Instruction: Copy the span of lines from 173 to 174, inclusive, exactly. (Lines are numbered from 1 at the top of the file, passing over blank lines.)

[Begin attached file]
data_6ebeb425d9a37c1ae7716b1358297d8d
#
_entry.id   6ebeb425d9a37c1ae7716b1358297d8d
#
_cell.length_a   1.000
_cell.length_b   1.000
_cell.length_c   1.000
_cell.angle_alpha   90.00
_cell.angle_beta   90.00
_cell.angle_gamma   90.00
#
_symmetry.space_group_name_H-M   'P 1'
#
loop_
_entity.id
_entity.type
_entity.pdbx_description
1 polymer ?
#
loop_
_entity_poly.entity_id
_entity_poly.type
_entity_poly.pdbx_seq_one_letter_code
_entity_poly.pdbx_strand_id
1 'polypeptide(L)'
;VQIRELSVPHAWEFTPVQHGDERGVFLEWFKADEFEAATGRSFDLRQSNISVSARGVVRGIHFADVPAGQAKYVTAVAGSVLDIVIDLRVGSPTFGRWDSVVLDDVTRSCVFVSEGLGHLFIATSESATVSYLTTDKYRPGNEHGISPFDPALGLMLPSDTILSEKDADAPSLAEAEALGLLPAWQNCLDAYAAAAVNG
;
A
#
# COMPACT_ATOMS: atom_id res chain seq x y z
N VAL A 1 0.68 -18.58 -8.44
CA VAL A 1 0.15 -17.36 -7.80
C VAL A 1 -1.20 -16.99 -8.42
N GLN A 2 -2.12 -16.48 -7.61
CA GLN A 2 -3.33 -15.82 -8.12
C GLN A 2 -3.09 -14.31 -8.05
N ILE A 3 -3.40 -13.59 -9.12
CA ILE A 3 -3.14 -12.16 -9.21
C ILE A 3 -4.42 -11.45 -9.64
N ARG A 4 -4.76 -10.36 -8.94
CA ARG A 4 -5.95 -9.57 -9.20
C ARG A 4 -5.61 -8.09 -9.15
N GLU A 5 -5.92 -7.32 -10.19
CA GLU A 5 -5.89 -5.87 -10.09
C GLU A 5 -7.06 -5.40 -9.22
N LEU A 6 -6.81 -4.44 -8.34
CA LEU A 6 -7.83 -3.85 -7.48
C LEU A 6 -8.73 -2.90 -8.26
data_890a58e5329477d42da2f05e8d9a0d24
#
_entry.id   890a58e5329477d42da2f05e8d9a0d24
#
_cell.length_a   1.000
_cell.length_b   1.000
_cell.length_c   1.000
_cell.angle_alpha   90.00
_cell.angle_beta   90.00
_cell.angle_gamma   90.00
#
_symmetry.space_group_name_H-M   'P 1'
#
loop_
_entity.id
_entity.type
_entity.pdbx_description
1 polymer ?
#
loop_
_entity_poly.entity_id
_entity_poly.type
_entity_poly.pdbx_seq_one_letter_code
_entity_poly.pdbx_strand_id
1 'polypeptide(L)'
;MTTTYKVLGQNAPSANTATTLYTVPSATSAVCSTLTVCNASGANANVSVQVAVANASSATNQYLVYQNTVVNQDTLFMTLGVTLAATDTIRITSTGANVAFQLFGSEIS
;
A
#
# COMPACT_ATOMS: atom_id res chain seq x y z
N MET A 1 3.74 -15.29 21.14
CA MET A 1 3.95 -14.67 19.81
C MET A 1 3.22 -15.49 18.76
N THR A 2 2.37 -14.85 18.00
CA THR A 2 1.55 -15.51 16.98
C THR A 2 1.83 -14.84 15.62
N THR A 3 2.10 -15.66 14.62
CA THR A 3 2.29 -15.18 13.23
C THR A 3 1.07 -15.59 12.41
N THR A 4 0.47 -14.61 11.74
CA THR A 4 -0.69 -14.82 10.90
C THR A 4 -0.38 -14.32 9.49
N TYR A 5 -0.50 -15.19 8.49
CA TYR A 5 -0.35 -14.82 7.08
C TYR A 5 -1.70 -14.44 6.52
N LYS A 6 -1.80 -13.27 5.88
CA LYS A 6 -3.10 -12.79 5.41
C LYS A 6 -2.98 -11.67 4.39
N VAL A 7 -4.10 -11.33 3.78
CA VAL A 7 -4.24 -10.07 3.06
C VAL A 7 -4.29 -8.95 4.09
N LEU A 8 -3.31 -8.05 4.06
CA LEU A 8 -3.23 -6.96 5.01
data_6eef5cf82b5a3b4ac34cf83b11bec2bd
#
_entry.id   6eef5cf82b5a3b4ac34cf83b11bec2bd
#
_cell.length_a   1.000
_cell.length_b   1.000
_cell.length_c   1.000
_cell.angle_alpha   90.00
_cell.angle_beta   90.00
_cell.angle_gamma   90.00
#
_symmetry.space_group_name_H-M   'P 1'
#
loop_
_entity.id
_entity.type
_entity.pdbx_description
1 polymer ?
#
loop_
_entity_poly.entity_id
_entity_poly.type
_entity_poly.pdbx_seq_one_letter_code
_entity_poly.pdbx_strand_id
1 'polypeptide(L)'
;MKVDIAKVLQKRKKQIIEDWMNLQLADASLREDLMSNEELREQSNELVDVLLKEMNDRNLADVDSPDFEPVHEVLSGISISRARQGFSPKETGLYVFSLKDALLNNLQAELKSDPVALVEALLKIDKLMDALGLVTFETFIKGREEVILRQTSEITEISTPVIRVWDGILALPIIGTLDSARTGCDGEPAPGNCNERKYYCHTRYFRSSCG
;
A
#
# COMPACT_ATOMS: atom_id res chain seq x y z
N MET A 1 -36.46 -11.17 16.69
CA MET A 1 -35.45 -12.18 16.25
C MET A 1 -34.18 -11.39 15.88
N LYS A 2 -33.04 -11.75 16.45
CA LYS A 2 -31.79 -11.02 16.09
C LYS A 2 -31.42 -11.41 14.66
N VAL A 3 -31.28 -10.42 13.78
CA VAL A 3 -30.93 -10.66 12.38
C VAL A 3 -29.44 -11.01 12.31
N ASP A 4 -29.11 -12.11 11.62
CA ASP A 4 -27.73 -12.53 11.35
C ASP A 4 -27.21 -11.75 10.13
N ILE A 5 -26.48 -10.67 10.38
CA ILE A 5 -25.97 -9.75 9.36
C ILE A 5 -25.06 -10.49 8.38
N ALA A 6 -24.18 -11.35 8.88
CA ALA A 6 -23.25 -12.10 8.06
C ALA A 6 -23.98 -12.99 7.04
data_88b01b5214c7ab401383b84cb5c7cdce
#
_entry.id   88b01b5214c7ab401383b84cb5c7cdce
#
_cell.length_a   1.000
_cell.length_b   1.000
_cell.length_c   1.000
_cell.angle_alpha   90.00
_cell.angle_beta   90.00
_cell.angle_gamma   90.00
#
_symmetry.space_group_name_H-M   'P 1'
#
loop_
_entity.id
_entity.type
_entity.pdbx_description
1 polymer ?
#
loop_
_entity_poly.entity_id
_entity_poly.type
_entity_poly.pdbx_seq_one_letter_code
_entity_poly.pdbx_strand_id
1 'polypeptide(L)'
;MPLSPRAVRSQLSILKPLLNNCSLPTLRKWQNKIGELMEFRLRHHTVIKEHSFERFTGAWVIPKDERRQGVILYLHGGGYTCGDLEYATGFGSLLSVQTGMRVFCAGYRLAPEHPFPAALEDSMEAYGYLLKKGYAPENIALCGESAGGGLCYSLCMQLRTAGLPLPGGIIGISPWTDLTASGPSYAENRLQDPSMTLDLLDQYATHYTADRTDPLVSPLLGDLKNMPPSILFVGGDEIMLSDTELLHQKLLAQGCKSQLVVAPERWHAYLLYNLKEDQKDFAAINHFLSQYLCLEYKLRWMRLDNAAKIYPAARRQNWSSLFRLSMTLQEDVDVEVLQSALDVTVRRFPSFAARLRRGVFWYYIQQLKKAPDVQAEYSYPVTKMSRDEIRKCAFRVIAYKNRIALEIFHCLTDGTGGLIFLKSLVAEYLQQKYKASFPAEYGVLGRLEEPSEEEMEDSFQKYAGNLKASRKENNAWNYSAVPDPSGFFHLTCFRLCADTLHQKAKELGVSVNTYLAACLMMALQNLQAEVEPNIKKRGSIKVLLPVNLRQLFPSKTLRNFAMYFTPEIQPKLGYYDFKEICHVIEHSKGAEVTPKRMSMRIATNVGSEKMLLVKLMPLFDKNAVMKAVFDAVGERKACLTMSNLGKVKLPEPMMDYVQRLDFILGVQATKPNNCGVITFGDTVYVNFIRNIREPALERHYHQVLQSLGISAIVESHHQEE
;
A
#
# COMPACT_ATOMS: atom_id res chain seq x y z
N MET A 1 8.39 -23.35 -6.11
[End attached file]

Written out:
_entity_poly.pdbx_strand_id
1 'polypeptide(L)'